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THE HUNTINGDON GLOBE, A DEMOCRATIC FAMILY SOU - RN - AL, DEVOTED TO LOCAL AND GENERAL NEWS, &C.
Circulation—the largest in the county.
Wednesday, February 8, 11358.
AlEinard, by George Hartley.
.123r•1i. Tract of Land at Public Sale, by Nicholas C.
—Orphans' Court Side of Real Estate, by Samuel T.
43'llotico to the Creditors of the Huntingdon, Cambria
and Indiana Turnpike Road Co., by J. leett, Sequestrator.
12E0-Stray Mare, by. Samuel Stonier.
Ale'Administrator's. Notice, by Samuel Isenberg.
lea-Estate of Israel Cryder, dec'd., by T. H. Cremer,
.-Estate of Daniel Orydor, dec'd., by T. 11. Cromer,
"ITS NOT ALL GOLD THAT GLIT
TERS."—AIthough the printers have been
dealt fairly with by TODD & CO., New York,
we advise our readers to suspend forwarding
to them money until further advised. We
-are not sure that they are as honest as they
Mr. Clarkson, charged with the delivery
of the Lecompton Constitution arrived at
Washington on Saturday night, and imme
diately placed it in the hands of the Presi
dent. The Constitution is accompanied by a
letter from Gen. Calhoun, President of the
The Washington correspondent of the
Press, under date of Jan. 31st, says:
" Hons. Jas. B. Clay of Kentucky, John
B. Raskin of New York, and Win. L. Dew
art of Pennsylvania, after a consultation of
Democratic members, have been selected as
a committee to wait upon the President to
morrow (Monday), and inform him that the
Northern Democrats, with a few exceptions,
are opposed to the admission of Kansas into
the Union, as a State, under the Lecompton
contrivance of Calhoun and others, which
has just reached here in an official form.
The President has had his message pre
pared and ready for transmission to Con
gress for more than a week, but it may be
that the unmistakeable signs given by mem
bers of the House of Representatives will
change the programme which has been mark
ed out. It cannot be known what will be
the termination of the interview between
these Democrats and the chief of.a Demo
cratic Administration. However, it is a step
which is looked upon as leading to beneficial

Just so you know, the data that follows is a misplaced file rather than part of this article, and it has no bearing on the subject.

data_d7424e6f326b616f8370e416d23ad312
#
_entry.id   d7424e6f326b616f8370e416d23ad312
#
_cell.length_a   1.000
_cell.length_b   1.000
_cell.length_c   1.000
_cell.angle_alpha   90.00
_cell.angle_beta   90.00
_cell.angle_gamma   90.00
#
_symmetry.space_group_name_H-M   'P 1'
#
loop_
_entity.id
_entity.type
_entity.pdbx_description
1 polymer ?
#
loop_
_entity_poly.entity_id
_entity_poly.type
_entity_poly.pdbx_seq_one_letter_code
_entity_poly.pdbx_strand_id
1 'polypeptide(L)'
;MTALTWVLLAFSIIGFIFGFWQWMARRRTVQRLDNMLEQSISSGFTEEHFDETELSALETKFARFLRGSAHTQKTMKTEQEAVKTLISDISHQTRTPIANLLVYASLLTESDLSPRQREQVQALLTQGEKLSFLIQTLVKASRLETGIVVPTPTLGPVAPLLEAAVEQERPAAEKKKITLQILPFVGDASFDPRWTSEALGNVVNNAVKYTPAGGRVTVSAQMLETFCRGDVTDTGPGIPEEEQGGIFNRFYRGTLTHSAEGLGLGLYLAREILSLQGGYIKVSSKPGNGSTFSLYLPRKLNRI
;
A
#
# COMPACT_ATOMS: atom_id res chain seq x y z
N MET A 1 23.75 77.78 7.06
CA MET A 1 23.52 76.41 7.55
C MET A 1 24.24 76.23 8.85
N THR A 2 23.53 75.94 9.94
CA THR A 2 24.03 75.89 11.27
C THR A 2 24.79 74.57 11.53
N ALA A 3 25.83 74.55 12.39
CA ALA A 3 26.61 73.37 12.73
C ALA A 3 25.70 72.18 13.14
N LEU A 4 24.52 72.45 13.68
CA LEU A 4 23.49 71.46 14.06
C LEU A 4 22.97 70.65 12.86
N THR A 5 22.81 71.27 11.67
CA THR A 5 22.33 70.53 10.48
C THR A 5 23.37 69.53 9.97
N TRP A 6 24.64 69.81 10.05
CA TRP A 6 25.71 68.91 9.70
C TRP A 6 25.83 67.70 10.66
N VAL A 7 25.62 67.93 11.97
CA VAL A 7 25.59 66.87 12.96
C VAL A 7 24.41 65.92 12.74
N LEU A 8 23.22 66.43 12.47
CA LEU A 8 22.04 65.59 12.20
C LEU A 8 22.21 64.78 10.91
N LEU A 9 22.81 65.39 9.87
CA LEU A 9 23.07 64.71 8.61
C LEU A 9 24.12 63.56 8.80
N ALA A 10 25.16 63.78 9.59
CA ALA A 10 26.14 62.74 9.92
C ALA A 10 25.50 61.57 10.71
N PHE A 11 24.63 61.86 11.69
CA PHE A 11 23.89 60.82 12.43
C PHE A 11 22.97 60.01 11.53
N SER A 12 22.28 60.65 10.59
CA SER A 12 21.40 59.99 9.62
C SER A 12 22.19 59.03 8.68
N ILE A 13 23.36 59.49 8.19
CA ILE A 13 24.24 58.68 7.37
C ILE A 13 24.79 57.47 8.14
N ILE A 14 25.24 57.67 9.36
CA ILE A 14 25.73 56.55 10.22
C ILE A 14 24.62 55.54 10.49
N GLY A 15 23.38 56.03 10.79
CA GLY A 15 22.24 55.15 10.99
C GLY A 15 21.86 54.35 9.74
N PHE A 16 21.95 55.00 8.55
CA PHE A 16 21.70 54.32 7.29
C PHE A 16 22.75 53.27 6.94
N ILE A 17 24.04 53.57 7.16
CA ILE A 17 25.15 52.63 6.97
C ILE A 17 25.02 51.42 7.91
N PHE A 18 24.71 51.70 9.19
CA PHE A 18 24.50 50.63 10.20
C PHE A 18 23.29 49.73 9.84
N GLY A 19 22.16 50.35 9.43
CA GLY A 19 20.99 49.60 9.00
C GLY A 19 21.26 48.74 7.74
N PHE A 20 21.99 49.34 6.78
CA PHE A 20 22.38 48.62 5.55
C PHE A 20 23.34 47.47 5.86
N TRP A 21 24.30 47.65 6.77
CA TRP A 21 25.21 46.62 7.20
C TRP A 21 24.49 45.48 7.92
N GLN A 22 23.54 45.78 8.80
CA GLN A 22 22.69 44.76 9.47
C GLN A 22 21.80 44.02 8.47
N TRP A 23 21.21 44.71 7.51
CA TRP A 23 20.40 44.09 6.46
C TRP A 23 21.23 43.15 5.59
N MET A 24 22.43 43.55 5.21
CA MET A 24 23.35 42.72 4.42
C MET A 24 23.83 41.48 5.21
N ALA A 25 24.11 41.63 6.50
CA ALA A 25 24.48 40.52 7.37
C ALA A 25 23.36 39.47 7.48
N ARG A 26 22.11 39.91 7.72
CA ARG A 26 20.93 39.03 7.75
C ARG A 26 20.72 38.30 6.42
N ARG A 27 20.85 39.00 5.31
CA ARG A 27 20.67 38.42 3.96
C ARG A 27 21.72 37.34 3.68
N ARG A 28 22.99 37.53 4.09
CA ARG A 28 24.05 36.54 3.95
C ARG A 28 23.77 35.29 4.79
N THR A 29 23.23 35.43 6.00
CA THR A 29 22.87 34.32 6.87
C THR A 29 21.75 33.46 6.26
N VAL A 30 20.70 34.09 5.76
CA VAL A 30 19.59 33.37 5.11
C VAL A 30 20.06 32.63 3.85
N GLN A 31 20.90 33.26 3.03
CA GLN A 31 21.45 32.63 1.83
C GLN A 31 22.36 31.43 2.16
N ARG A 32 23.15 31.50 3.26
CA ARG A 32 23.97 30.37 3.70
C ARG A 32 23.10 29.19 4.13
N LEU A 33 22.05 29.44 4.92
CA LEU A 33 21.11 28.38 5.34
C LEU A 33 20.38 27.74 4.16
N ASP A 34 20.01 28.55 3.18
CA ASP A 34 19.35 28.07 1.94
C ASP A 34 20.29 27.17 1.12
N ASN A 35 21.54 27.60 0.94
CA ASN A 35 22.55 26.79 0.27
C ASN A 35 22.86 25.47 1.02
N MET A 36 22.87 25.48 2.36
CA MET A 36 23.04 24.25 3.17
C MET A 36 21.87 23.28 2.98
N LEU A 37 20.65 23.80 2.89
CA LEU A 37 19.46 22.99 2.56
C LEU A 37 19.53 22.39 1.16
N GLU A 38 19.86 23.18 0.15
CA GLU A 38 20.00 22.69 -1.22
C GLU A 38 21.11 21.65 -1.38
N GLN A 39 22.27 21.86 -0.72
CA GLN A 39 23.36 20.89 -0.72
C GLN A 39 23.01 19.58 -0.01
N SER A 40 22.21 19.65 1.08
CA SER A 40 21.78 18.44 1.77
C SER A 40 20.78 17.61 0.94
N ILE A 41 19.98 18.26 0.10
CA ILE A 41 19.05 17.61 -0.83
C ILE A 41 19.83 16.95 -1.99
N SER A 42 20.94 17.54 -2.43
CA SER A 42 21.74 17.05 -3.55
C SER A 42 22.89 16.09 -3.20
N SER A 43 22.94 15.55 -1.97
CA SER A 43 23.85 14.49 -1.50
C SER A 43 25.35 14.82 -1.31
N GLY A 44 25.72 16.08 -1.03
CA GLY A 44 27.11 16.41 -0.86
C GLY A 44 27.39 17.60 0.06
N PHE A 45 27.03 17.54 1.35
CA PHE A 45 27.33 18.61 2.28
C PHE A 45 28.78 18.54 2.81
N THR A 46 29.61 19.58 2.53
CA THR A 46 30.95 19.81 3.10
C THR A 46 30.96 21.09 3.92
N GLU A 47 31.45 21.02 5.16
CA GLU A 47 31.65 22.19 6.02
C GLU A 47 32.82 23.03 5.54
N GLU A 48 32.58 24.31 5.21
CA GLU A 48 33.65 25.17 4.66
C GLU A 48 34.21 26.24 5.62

results. At least, good and fair men cannot
but hope it will."
The Independence correspondent of the St.
Louis-.R roublican gives some additional items
of intelligence from the Utah army.
- :Captain Marcy, -who had been despatched
to New Mexico for salt, was expected back
by the middle of April.
As soon as he arrives and the transporta
tion has been effected, Col. Johnston intends
making an effort to enter Salt Lake city.—
COI. Johnson's impression, from the demon
strations made by the Valley troops, was
that a fight would result.
The San Francisco News Letter, of Janu
ary 5, has the following strange item :
" The bodies of 300 dead Chinamen are
now lying on one of our wharves, nicely
packed and directed, ready for shipment to
their long home in China. The freight mon
eyon this lot is $7,500."
Hon. F. P. Stanton has written a letter ad
dressed "to the people of the United States,"
stating facts in vindication of his course in
Kansas, and explaining the results of the act
for which he was removed from the office of
Secretary of that Territory.
He declares that he- accepted the office,
which he had not solicited, believing that the
President would adhere to the policy deliber
ately agreed upon between him, his Cabinet,
and Governor Walker. ,
On his arrival in Kansas, in April last, he
bad an imperfect and erroneous idea of af
fairs there. He had thought slavery the only
cause of dissension and difficulty ; but he
ebon found the people dissatisfied with the
whole local government, and denying the va
lidity of the existing laws.
Gov. Walker went among the people, and
strove to induce them to decide all questions
at issue by the peaceful struggle of the bal
lot-box. It was too late to induce the people
to go into the June election for delegates to
the constitutional convention, for it was well
known that half the counties were disfran
chised by the omission of the registration re
quired by law. Besides this, the great cen
tral fact was an utter want of confidence in
the wholq machinery of the territorial gov
Gov. Walker induced the people to vote at
the October election. Gov. Walker found it
his duty to reject fraudulent returns. Against
this the minority loudly protested, and un
dermined him with the Administration.